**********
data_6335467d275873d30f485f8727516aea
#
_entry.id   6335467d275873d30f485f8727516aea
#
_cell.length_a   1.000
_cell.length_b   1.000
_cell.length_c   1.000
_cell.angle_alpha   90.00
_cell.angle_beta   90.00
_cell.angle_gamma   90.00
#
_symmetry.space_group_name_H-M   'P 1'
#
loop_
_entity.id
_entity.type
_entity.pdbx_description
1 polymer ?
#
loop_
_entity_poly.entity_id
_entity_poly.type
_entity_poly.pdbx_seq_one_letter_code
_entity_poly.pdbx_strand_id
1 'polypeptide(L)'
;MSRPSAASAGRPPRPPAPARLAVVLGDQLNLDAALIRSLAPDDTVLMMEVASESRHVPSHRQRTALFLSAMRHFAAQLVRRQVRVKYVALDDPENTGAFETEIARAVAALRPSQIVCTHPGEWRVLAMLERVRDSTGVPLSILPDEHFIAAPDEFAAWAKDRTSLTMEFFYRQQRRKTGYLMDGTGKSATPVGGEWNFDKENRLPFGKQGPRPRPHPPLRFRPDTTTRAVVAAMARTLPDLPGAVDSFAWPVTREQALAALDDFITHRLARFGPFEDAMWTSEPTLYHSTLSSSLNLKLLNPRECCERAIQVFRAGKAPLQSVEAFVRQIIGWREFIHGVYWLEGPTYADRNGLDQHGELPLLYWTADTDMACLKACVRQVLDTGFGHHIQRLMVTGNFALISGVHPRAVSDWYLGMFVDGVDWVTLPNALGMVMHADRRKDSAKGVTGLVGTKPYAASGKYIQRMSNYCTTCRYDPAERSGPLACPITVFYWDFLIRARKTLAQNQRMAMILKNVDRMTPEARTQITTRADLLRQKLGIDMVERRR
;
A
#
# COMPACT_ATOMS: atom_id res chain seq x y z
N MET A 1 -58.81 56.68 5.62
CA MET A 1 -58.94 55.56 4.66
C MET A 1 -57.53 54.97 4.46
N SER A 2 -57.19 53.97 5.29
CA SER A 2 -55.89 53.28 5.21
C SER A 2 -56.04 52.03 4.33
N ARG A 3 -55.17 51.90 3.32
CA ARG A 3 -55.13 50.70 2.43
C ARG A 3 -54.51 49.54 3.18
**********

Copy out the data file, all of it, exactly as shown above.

data_6335467d275873d30f485f8727516aea
#
_entry.id   6335467d275873d30f485f8727516aea
#
_cell.length_a   1.000
_cell.length_b   1.000
_cell.length_c   1.000
_cell.angle_alpha   90.00
_cell.angle_beta   90.00
_cell.angle_gamma   90.00
#
_symmetry.space_group_name_H-M   'P 1'
#
loop_
_entity.id
_entity.type
_entity.pdbx_description
1 polymer ?
#
loop_
_entity_poly.entity_id
_entity_poly.type
_entity_poly.pdbx_seq_one_letter_code
_entity_poly.pdbx_strand_id
1 'polypeptide(L)'
;MSRPSAASAGRPPRPPAPARLAVVLGDQLNLDAALIRSLAPDDTVLMMEVASESRHVPSHRQRTALFLSAMRHFAAQLVRRQVRVKYVALDDPENTGAFETEIARAVAALRPSQIVCTHPGEWRVLAMLERVRDSTGVPLSILPDEHFIAAPDEFAAWAKDRTSLTMEFFYRQQRRKTGYLMDGTGKSATPVGGEWNFDKENRLPFGKQGPRPRPHPPLRFRPDTTTRAVVAAMARTLPDLPGAVDSFAWPVTREQALAALDDFITHRLARFGPFEDAMWTSEPTLYHSTLSSSLNLKLLNPRECCERAIQVFRAGKAPLQSVEAFVRQIIGWREFIHGVYWLEGPTYADRNGLDQHGELPLLYWTADTDMACLKACVRQVLDTGFGHHIQRLMVTGNFALISGVHPRAVSDWYLGMFVDGVDWVTLPNALGMVMHADRRKDSAKGVTGLVGTKPYAASGKYIQRMSNYCTTCRYDPAERSGPLACPITVFYWDFLIRARKTLAQNQRMAMILKNVDRMTPEARTQITTRADLLRQKLGIDMVERRR
;
A
#
# COMPACT_ATOMS: atom_id res chain seq x y z
N MET A 1 -58.81 56.68 5.62
CA MET A 1 -58.94 55.56 4.66
C MET A 1 -57.53 54.97 4.46
N SER A 2 -57.19 53.97 5.29
CA SER A 2 -55.89 53.28 5.21
C SER A 2 -56.04 52.03 4.33
N ARG A 3 -55.17 51.90 3.32
CA ARG A 3 -55.13 50.70 2.43
C ARG A 3 -54.51 49.54 3.18